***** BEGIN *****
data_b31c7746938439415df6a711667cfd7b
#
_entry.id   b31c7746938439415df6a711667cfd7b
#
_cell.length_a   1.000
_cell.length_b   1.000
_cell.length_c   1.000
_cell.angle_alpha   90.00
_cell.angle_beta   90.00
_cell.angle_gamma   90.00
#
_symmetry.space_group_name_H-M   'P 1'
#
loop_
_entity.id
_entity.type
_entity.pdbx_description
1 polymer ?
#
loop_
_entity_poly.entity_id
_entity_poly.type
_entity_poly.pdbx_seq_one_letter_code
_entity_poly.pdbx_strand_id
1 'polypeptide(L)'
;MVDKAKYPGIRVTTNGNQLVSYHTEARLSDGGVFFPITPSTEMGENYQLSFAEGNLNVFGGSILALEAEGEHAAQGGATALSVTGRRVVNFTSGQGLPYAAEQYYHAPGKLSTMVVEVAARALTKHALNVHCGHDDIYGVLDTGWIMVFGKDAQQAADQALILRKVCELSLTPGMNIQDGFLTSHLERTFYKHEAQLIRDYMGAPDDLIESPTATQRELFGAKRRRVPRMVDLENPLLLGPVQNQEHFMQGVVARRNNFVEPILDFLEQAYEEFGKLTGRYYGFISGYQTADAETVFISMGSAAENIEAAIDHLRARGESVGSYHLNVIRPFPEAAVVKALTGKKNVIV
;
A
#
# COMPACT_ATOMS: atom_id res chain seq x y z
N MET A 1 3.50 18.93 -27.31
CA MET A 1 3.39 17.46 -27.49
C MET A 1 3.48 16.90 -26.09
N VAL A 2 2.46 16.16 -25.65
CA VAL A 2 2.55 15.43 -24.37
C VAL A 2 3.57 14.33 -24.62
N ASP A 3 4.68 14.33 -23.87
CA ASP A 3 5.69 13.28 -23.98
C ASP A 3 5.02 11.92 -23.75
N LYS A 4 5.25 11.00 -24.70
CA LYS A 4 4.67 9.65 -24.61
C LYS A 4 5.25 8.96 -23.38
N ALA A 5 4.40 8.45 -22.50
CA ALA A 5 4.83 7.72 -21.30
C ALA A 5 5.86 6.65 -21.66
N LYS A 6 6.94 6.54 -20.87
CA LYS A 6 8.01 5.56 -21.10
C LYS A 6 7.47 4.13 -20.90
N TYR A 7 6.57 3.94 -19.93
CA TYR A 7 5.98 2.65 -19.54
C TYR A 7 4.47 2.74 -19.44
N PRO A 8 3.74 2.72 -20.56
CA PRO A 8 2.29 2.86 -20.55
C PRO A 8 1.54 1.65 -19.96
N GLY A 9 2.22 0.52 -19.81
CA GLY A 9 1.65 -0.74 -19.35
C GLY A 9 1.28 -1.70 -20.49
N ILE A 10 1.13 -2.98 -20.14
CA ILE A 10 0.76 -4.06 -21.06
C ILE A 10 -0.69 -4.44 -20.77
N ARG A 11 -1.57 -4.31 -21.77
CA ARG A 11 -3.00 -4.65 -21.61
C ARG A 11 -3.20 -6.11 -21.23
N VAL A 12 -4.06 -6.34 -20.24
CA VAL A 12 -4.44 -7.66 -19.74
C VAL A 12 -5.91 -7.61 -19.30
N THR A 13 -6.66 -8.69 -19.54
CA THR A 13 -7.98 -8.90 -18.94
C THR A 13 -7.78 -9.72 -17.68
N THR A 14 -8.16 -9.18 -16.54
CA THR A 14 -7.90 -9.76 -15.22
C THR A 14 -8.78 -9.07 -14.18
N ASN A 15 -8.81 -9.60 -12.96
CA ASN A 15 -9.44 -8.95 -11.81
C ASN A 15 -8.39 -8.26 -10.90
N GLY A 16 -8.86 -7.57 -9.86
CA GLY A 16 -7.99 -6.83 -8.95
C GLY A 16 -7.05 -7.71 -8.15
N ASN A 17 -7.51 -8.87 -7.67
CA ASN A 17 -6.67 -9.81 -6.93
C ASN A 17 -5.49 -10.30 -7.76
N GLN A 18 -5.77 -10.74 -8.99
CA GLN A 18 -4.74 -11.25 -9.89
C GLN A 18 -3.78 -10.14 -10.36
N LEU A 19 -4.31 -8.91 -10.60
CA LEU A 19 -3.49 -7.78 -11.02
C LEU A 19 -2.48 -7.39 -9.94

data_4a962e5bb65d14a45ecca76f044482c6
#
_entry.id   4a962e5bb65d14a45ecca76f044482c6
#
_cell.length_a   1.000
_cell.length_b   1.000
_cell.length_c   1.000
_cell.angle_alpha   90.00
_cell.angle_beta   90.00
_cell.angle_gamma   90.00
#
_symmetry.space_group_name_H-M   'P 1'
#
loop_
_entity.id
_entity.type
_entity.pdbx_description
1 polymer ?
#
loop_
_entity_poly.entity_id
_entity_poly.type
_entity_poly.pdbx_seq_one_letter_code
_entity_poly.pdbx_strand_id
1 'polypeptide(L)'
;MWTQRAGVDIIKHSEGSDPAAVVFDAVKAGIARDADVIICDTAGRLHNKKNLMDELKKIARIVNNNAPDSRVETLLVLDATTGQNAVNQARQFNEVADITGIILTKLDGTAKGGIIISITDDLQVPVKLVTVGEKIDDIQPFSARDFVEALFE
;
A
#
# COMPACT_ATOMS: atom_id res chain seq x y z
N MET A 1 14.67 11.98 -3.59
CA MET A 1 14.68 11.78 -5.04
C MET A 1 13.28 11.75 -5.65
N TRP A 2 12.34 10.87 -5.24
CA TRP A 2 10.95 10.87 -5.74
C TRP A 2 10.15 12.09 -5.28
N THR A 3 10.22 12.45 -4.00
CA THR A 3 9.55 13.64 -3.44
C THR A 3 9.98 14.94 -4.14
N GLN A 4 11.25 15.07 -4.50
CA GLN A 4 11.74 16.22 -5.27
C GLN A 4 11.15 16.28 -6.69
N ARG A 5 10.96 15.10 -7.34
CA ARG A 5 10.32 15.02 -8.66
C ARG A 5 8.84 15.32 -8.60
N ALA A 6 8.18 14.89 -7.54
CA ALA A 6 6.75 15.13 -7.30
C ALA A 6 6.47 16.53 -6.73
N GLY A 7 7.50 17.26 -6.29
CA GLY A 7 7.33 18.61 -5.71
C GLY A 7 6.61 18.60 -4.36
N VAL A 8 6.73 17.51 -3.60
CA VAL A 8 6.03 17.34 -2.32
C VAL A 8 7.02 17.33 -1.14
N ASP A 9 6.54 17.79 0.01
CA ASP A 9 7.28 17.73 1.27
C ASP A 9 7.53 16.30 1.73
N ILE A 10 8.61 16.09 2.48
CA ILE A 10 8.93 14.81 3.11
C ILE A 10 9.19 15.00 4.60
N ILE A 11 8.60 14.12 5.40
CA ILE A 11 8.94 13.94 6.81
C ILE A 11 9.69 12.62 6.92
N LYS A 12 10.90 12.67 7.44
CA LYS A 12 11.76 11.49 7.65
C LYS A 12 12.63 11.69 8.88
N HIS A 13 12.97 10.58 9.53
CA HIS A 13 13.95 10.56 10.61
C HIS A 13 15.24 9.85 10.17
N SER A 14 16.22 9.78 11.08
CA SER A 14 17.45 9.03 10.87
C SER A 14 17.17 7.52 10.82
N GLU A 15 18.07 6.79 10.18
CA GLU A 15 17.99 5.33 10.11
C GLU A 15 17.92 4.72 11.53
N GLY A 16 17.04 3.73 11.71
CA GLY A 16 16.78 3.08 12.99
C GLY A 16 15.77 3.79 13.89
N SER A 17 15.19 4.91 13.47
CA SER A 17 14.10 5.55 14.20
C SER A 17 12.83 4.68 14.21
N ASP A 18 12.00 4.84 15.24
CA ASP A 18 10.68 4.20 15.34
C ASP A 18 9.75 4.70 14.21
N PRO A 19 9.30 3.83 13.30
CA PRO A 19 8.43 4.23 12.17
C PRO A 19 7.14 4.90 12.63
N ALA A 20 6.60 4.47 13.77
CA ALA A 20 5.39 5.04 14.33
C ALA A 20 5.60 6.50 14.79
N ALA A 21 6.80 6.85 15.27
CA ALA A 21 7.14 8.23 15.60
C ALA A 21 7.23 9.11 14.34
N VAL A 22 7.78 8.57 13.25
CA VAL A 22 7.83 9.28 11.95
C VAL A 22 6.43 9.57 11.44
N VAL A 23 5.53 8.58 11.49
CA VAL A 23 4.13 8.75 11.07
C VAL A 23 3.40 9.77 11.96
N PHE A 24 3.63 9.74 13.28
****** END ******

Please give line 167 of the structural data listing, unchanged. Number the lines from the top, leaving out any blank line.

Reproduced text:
CA SER A 17 14.10 5.55 14.20